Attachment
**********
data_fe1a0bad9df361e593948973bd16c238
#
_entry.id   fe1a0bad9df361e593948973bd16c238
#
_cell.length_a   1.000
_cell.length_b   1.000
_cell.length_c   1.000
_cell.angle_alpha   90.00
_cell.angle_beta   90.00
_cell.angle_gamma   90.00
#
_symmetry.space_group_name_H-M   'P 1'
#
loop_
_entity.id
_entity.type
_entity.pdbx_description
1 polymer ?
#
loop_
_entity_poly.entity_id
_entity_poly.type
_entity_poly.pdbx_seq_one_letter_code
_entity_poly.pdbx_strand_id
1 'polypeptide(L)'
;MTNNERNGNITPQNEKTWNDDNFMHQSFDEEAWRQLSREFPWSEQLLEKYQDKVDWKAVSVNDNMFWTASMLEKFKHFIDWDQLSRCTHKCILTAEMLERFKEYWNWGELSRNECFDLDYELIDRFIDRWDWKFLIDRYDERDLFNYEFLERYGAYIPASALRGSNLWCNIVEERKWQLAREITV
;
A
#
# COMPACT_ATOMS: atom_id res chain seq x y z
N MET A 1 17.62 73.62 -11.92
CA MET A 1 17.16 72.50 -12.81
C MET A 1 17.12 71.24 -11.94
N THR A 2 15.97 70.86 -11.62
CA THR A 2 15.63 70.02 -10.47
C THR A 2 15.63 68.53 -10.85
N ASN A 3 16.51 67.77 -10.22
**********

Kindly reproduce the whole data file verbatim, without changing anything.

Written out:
data_fe1a0bad9df361e593948973bd16c238
#
_entry.id   fe1a0bad9df361e593948973bd16c238
#
_cell.length_a   1.000
_cell.length_b   1.000
_cell.length_c   1.000
_cell.angle_alpha   90.00
_cell.angle_beta   90.00
_cell.angle_gamma   90.00
#
_symmetry.space_group_name_H-M   'P 1'
#
loop_
_entity.id
_entity.type
_entity.pdbx_description
1 polymer ?
#
loop_
_entity_poly.entity_id
_entity_poly.type
_entity_poly.pdbx_seq_one_letter_code
_entity_poly.pdbx_strand_id
1 'polypeptide(L)'
;MTNNERNGNITPQNEKTWNDDNFMHQSFDEEAWRQLSREFPWSEQLLEKYQDKVDWKAVSVNDNMFWTASMLEKFKHFIDWDQLSRCTHKCILTAEMLERFKEYWNWGELSRNECFDLDYELIDRFIDRWDWKFLIDRYDERDLFNYEFLERYGAYIPASALRGSNLWCNIVEERKWQLAREITV
;
A
#
# COMPACT_ATOMS: atom_id res chain seq x y z
N MET A 1 17.62 73.62 -11.92
CA MET A 1 17.16 72.50 -12.81
C MET A 1 17.12 71.24 -11.94
N THR A 2 15.97 70.86 -11.62
CA THR A 2 15.63 70.02 -10.47
C THR A 2 15.63 68.53 -10.85
N ASN A 3 16.51 67.77 -10.22